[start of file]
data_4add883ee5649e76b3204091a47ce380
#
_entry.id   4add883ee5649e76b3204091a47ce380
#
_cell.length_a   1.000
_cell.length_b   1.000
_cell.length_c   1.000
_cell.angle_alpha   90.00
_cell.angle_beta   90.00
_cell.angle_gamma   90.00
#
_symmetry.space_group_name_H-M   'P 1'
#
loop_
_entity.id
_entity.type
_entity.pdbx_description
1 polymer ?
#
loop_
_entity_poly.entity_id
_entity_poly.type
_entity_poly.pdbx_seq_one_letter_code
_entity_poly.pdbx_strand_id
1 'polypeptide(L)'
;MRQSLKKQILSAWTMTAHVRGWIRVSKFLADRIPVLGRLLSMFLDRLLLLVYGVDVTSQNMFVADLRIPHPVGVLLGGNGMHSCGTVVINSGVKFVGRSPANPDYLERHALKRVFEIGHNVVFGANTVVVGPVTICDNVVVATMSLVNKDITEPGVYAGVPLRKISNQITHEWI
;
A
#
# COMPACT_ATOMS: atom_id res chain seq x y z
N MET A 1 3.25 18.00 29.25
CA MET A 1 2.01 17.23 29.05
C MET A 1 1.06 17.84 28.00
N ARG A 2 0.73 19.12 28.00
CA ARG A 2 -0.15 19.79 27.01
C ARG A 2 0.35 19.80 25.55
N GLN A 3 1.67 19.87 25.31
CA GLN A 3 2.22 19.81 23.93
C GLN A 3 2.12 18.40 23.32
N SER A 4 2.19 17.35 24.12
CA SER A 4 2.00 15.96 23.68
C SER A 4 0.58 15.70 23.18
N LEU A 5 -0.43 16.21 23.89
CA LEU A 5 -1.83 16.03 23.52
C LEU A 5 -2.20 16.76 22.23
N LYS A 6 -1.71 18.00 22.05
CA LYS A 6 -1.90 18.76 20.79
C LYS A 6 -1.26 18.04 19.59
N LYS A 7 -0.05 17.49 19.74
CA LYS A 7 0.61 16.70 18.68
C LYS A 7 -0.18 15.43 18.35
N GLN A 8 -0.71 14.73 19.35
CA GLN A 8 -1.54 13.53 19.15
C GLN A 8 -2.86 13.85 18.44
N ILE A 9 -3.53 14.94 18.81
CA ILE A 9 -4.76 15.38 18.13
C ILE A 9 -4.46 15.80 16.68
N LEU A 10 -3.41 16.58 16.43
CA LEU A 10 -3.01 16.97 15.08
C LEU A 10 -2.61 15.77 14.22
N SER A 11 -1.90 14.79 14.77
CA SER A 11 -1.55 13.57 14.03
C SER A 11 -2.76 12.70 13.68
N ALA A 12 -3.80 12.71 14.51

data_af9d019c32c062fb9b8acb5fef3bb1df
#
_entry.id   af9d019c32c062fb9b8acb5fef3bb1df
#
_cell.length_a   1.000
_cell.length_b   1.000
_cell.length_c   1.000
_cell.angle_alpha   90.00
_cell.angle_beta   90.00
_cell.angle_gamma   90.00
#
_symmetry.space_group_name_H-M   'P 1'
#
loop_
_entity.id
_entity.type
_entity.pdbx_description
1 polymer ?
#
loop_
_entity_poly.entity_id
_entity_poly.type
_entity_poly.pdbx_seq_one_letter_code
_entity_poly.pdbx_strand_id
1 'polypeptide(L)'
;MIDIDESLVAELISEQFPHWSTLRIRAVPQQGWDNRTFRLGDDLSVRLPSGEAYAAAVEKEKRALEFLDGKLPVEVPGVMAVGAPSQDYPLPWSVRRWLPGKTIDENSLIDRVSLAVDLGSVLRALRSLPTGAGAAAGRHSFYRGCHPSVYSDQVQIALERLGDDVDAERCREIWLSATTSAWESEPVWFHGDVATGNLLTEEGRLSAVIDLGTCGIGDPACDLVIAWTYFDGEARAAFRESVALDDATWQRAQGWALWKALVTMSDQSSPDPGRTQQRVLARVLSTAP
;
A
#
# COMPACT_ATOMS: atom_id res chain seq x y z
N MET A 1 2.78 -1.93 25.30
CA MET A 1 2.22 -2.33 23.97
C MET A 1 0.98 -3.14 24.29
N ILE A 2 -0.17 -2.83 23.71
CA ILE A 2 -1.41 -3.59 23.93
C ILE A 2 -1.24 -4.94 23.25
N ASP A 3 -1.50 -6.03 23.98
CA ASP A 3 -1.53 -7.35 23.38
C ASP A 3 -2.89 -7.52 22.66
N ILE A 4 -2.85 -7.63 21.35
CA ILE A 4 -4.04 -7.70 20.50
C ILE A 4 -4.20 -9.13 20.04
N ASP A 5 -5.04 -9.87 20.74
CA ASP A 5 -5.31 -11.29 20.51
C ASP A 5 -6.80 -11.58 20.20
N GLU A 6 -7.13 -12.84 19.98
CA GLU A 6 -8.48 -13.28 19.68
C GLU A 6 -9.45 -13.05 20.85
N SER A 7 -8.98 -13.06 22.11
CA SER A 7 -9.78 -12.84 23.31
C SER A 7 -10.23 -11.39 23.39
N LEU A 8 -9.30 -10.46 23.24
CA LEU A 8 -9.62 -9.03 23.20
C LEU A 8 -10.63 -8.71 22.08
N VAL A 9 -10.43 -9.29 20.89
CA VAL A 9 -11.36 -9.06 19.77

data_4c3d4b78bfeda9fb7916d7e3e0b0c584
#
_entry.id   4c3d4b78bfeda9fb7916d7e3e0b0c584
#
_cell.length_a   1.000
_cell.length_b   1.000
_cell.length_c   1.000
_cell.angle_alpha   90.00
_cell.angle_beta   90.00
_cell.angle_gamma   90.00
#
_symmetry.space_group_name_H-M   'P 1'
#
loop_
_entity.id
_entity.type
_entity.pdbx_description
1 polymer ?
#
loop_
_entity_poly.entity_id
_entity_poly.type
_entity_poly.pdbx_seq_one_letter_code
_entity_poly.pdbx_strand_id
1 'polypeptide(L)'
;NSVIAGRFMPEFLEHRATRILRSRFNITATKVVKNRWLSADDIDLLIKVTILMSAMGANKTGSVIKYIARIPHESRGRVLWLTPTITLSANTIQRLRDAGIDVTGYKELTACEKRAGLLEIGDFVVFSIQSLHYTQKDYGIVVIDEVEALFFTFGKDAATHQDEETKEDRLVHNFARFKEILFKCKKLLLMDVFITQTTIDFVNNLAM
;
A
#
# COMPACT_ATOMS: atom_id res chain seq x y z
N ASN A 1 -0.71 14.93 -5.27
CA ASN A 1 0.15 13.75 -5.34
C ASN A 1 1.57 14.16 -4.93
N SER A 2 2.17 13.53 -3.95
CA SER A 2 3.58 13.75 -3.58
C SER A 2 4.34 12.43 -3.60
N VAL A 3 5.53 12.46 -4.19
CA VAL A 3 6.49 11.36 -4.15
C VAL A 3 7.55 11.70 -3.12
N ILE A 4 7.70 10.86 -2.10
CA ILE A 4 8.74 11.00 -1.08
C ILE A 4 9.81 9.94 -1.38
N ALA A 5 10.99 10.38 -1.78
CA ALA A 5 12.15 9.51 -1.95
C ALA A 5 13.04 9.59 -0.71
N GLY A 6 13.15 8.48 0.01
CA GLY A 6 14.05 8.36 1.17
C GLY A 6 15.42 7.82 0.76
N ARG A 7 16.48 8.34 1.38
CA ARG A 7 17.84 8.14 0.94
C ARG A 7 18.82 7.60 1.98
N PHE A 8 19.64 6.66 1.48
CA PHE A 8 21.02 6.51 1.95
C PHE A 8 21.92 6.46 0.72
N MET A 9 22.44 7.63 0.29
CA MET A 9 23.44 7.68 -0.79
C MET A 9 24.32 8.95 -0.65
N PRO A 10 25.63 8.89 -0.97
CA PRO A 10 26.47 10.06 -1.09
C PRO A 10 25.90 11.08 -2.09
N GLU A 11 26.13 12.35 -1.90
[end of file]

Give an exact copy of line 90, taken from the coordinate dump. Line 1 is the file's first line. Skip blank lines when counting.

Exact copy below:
;MIDIDESLVAELISEQFPHWSTLRIRAVPQQGWDNRTFRLGDDLSVRLPSGEAYAAAVEKEKRALEFLDGKLPVEVPGVMAVGAPSQDYPLPWSVRRWLPGKTIDENSLIDRVSLAVDLGSVLRALRSLPTGAGAAAGRHSFYRGCHPSVYSDQVQIALERLGDDVDAERCREIWLSATTSAWESEPVWFHGDVATGNLLTEEGRLSAVIDLGTCGIGDPACDLVIAWTYFDGEARAAFRESVALDDATWQRAQGWALWKALVTMSDQSSPDPGRTQQRVLARVLSTAP